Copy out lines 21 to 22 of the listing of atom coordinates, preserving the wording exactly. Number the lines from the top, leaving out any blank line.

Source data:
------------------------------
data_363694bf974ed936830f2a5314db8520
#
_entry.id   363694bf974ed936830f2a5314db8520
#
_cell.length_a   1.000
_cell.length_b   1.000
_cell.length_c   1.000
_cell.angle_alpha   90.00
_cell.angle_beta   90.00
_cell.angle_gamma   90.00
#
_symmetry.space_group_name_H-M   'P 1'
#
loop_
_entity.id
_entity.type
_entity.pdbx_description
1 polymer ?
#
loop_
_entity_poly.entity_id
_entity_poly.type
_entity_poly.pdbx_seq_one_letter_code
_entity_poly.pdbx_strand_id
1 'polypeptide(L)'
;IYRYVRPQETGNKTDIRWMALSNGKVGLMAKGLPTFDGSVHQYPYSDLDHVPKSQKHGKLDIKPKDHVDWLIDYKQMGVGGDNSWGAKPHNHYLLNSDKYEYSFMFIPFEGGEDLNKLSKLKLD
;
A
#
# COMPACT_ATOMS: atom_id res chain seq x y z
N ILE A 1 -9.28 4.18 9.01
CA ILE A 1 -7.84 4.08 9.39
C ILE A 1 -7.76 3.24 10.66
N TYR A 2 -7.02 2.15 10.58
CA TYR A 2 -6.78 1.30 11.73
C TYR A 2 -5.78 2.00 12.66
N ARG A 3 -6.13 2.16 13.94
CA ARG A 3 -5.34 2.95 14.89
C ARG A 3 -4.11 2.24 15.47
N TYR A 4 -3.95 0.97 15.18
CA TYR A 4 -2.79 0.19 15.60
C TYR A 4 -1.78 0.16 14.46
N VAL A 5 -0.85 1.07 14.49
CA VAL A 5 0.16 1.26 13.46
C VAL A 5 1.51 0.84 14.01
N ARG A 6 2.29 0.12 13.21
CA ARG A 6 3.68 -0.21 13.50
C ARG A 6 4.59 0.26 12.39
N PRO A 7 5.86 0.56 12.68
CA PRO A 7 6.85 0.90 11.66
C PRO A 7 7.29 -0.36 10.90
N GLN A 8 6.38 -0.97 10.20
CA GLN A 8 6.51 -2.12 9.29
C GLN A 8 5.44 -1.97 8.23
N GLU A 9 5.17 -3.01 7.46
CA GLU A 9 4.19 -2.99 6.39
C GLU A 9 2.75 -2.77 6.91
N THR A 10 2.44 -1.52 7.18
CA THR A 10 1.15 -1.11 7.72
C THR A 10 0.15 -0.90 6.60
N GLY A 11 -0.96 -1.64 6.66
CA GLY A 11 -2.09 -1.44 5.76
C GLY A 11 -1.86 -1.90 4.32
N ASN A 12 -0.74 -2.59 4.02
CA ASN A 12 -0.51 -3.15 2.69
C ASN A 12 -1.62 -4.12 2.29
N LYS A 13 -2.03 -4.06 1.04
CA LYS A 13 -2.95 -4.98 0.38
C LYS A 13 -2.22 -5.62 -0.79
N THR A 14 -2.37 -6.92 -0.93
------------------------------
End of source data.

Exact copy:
_entity_poly.entity_id
_entity_poly.type